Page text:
Lorene Royal is a mother and grandmother who’s worked in the voluntary sector for more than 30 years. She has lived in the Hokianga in the Far North for most of her life. It’s a beautiful part of the country — idyllic even. The kind of place you’d expect to find peace and tranquillity. For many people, though, that’s far from the reality.
On Christmas day, I read an article about the experiences of the prime minister’s partner, Clarke Gayford. He talked about the stresses of being the country’s most famous stay-at-home dad, how far the country had come in its willingness to speak about mental health, and how nice it was that “systems and funding and things have been put in place”.
I really wish that was the case.
I live in a small town on an isthmus on the Hokianga in the Far North. It’s a largely Māori community where mental health is somewhat like Motu Whakaari/White Island: ready to blow, no matter what state of denial the industry is in.
My Christmas day reality was about needing respite from mentally-stressed families. My whānau just needed our environment to be tranquil.
But, in my neighbourhood, throughout the month of Christmas, the loudest sounds were the frequent first-responder sirens which alerts the volunteer fire brigade — and everyone else — to the crises in our midst. In our town, the fire brigade has more callouts for accidents, medical emergencies and suicides than it does for fires.
The sound of the siren carries across the waters to the north side of the Hokianga Harbour. For many of us, it raises fears and prayers, as we wait for the fallout. As we wait to know if it’s one of ours who’s hurt or dead.
One of our firefighters planned a little street dinner in the first week of December so we could all relax, take off our respective community hats, and get to know and enjoy our neighbours. We’re a mixed pot of semi-retired baby boomers who are active in the community. A few of us have grown up here, more than half have whakapapa links to the whenua, and some are more recent arrivals.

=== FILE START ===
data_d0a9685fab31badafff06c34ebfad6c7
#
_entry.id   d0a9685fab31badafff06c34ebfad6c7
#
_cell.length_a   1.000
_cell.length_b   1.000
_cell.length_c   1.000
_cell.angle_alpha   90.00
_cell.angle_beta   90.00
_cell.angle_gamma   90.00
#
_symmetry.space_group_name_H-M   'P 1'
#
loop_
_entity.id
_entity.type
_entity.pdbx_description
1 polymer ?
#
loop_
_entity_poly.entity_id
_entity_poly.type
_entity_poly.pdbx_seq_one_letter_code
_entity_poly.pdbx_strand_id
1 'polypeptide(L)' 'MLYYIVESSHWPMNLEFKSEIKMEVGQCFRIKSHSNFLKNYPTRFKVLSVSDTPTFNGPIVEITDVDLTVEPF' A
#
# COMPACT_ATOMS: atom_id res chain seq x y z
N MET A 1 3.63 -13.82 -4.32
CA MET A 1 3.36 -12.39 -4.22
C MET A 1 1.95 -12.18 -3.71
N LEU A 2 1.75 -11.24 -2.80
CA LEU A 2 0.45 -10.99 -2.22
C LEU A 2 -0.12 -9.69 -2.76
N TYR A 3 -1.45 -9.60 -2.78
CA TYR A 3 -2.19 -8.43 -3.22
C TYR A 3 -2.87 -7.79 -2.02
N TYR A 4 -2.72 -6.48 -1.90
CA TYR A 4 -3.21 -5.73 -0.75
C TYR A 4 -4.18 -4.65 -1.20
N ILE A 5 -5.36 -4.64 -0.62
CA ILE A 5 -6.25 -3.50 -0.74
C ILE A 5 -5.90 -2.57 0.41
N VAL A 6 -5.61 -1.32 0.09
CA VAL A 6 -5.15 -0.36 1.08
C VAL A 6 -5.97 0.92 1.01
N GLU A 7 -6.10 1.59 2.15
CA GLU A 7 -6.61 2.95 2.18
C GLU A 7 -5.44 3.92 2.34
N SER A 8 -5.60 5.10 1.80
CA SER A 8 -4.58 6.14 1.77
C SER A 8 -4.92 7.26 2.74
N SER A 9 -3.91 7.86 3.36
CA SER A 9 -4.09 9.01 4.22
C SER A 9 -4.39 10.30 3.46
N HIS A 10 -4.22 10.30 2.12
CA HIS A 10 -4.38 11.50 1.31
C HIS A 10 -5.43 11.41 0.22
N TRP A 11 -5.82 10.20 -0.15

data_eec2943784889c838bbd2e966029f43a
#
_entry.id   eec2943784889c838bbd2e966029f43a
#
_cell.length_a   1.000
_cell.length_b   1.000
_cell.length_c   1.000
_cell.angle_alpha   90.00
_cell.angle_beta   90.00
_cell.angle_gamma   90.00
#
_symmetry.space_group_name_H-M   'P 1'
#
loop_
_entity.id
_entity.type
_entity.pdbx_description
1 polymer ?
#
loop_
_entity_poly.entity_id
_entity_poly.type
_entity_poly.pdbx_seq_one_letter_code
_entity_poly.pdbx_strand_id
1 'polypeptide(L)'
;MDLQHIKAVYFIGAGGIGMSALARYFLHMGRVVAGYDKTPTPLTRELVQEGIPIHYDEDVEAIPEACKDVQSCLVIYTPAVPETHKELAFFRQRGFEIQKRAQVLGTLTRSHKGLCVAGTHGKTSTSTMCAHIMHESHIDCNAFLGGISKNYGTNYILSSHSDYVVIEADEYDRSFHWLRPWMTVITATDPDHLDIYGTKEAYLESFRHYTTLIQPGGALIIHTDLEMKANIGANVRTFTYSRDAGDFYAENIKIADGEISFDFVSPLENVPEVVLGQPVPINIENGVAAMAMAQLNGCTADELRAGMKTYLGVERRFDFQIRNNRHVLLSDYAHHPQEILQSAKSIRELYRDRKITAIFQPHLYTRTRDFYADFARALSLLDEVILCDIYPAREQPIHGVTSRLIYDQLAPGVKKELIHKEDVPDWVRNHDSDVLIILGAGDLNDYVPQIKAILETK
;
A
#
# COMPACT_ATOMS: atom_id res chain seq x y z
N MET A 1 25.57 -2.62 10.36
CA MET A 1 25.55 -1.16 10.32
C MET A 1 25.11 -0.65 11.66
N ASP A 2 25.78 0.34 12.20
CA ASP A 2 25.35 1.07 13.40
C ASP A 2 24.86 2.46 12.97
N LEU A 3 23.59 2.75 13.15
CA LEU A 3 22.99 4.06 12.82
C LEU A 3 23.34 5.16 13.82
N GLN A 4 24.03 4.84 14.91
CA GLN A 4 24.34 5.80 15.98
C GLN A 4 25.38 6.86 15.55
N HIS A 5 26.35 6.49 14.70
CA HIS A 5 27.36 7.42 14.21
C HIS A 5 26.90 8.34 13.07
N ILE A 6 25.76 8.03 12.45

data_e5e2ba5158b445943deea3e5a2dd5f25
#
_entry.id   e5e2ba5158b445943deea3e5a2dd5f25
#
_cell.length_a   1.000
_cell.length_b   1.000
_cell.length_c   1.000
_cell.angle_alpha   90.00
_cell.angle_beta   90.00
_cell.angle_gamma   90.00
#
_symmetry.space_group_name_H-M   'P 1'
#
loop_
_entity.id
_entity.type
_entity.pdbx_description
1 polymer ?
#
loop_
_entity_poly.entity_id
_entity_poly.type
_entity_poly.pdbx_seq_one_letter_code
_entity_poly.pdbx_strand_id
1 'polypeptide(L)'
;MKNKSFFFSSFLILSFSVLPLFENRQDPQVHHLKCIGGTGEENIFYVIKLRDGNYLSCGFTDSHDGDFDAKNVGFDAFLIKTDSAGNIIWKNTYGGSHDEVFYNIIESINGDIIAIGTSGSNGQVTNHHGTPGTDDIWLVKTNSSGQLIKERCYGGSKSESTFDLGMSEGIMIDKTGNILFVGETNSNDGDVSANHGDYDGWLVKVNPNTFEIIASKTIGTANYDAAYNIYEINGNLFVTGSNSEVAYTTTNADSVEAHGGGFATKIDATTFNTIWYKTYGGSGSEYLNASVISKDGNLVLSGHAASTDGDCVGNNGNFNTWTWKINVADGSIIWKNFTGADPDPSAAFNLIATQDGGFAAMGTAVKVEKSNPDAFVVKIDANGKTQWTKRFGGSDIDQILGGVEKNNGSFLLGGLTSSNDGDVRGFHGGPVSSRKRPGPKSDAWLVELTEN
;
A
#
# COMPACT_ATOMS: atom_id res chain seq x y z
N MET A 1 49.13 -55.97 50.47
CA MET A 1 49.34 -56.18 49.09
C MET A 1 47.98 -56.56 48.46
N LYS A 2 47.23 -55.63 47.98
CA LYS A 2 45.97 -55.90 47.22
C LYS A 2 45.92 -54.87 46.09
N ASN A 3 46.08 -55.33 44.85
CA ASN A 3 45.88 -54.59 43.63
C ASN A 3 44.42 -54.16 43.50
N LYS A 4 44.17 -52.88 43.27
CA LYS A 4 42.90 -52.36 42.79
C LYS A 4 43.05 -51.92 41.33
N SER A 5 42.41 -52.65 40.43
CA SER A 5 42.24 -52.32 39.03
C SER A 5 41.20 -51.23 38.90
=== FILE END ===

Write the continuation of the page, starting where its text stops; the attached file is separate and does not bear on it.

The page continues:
Our small street is on a hill, and our venue for dinner was at the top of the hill, just over from where my great-grandmother once had a whare. We sat watching the setting sun overlooking a stunning panoramic view of the harbour. A panacea for the exhausted and stressed.
But our pre-Christmas celebration was overshadowed by significant and persistent “events” that show how broken our communities actually are.
A woman took her own life in a neighbouring street. What’s distressing is that she was isolated in every sense. Her contact with the outside world had been reduced to the mental health care workers who were alerted to check on her when she didn’t pick up her medication.
Into the new year, another neighbour at the end of the street took the same route. Around us, there’s a growing normalcy around people just “checking out”. Within the past year, there’ve been seven suicides in the Hokianga. That we know of.
Throughout small rural communities like ours, the reverberations of whakamomori, of desperation, are distressing. The threat of suicide and domestic violence are ever-present.
In fishbowl communities, you hear domestic violence like it’s in your own bedroom. To hear a man who’s been previously silent in frequent episodes of abuse, screaming he’s going to kill himself a week before Christmas — while your own whānau are trying to grieve the tragic loss of a loved one — makes me think we’re in an alternate reality to Clarke Gayford’s world. No disrespect to him.
The existence and ripples of trauma throughout communities like ours — in many cases intergenerational — is too hard for many to comprehend, especially beneath the veneer of the quaint village life that’s presented to outsiders.